I was recently told that USAA has a claims manager who said USAA has no written claims procedures. I was skeptical about that statement until I read the USAA claims manager’s deposition.
USAA has written claims procedures and claims processes. I am attaching to this post just one subset that deals with its Direct Repair Program, which was downloaded into the public domain by a USAA adjuster.1 Those working in its Contractor Connection program know all about these written claims procedures—so it is not a top-secret deal. Indeed, when you have thousands of active and former claims adjusters in USAA with knowledge of written claims procedures, it is hard to imagine how claims procedures can be like a Coke or Kentucky Fried Chicken secret recipe. USAA should share these with its members if it is genuinely being honest about how their claims are supposed to be handled.
Written claims procedures of USAA are often reviewed during Market Conduct Studies by the various Departments of Insurance. So, it seems like an obvious lie when a USAA claims manager states that they do not exist. For instance, a Massachusetts Market Conduct Study of USAA2 found:
Observations: RNA noted each of the tested claims was handled according to the Company’s policies and procedures except as noted above. Based upon testing, it appears that the Company’s processes for handling claims are generally functioning in accordance with its policies, procedures and statutory requirements. Finally, upon evaluation of 11 claims-related complaints, the related claims appeared to be properly handled.
Required Actions: The Company shall adopt new policies and control procedures to address the requirements of M.G.L. c. 139, § 3B and M.G.L. c. 175, § 24D, 24E and 24F and provide training or guidance to claims adjustors on proper and timely implementation of these policies and procedures. The new procedures shall be tested by internal audit or compliance to ensure that they are effectively implemented with the results of the independent testing completed and reported to the Division by June 30, 2014, or another agreed upon date.
Subsequent Actions: The Company has adopted new procedures for compliance with M.G.L. c.139, § 3B. The procedures have been communicated to the claims staff and state that upon receipt of a first notice of loss for property damage that is expected to exceed $1,000, the staff is to notify local municipal officials of the claim using the Company-designed letter template.
Indeed, to make certain that claims processes are followed, USAA has audits conducted as noted in the Market Conduct Study:
The Company has quality assurance programs in its underwriting and claims departments. The Company’s underwriting audit team conducts monthly quality assurance testing, which includes five files per underwriter to ensure that the Company’s underwriting standards and statutory requirements are met. Additionally, supervisors and managers monitor phone calls by customer service representatives for training and compliance with Company policies and procedures. The Company has also established a quality assurance program for claims operational management through monthly reviews of closed claim files by claims managers. The claims audits include a sample of claims for each adjustor to assess adherence to Company policies and procedures. The claims audit results are documented and reported for each adjustor for use by claims management as part of the employee training and performance evaluation process.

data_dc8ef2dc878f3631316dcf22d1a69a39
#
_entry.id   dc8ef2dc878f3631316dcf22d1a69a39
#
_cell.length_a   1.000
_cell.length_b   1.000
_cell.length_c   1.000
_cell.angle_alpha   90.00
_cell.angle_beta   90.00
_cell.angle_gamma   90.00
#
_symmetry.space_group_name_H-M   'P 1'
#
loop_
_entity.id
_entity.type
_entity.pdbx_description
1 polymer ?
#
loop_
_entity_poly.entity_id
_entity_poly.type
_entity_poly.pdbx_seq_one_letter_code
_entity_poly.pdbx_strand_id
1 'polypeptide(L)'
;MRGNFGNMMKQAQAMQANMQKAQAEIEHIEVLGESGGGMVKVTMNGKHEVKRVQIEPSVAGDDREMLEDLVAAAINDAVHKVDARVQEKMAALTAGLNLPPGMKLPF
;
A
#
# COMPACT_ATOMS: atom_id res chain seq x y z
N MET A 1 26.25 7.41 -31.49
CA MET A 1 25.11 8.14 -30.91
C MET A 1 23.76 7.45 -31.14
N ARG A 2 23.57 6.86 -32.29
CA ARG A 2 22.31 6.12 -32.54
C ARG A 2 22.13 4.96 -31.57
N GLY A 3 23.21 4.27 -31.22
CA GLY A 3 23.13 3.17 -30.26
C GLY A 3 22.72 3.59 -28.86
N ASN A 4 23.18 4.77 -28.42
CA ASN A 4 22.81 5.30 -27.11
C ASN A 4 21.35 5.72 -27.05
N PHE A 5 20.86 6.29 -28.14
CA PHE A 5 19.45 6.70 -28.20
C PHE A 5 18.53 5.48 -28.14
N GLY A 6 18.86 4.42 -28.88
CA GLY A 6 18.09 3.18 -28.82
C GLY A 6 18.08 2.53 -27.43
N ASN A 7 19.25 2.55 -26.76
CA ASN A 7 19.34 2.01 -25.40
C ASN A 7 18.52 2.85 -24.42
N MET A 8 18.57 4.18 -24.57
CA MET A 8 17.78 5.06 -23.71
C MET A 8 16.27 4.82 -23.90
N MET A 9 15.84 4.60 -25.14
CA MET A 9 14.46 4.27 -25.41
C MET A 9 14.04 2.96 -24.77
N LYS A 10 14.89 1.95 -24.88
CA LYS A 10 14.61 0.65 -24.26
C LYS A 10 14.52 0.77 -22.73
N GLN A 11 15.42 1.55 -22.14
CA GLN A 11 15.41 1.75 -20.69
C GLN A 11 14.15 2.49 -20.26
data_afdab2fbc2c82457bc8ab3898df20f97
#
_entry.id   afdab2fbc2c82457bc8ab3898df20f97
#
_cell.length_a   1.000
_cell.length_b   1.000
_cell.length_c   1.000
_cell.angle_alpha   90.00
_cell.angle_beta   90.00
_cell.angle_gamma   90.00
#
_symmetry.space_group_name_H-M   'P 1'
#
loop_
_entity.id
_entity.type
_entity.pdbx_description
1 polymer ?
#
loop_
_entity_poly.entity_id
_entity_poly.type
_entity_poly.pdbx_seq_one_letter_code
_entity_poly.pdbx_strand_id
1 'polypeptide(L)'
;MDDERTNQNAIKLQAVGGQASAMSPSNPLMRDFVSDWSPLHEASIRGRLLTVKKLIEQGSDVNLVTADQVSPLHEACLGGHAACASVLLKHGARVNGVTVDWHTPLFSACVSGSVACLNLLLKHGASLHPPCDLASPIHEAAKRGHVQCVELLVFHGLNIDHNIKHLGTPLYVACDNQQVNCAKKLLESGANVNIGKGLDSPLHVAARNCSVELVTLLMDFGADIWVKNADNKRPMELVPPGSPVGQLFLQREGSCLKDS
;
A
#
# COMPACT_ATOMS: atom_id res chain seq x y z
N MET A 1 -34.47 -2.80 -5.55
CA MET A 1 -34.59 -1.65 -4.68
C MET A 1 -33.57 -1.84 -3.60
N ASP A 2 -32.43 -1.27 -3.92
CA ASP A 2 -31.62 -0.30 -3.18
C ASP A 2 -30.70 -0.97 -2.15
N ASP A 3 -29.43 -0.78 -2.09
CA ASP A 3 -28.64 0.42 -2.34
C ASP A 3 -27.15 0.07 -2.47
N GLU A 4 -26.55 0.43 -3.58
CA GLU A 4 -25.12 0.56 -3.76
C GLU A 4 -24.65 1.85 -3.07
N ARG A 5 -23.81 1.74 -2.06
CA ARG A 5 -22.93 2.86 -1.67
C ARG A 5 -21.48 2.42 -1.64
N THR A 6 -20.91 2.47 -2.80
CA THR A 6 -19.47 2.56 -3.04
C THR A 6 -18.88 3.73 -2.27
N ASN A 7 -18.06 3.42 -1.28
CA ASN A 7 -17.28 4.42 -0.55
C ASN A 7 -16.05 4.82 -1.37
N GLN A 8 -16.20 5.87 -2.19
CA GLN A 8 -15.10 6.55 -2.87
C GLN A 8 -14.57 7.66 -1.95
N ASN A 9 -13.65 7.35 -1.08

The USAA Market Conduct Exam also stated on page 53:
The Company’s claims handling process is centralized in the home office with teams assigned to various claims handling processes and/or geographic regions. Home office claims personnel are supplemented with employee field adjustors. The Company utilizes field staff and independent field appraisers to complete automobile appraisals for property damage claims. Massachusetts non-automobile injury claims are processed by two primary teams, who are specifically trained to handle Massachusetts claims. Claims handling employees are organized in the functional teams with a supervisory structure in place to ensure that claims settlement authorities and Company procedures are followed.
Written policies and procedures govern claims handling processes….
USAA must have a rogue claims manager who says that USAA has no written claims procedures. USAA had a Code of Conduct which its executive wrote about:3
Service, Loyalty, Honesty and Integrity form the foundation of USAA’s business practices. These core values also represent a shared bond with our loyal members, whose sacrifice inspires us to deliver on our mission.
The Code of Business Ethics and Conduct is your best resource for understanding how to treat each other and care for our members. Please spend time to familiarize yourself with it.
Each of us is accountable for upholding USAA’s principles as we serve our members with excellence into our second century.
My father and my sister proudly served in the United States Coast Guard. They are proud to be members of USAA, as are many other active duty and retired service members. The military has all kinds of written processes and procedures, and so does USAA. I have no idea why a USAA claims manager would not admit to those unless he and those under his direction are not living up to the standards set forth.
Thought For The Day
If you tell the truth, you don’t have to remember anything.
1 USAA Property Direct Repair Program Guidelines and Consistencies. 3/1/2017.
2 Report on the Comprehensive Market Conduct Examination of United Services Automobile Association and USAA Casualty Insurance Company. Massachusetts Division of Insurance. Jan. 8, 2014.
3 USAA Code of Business Ethics and Conduct.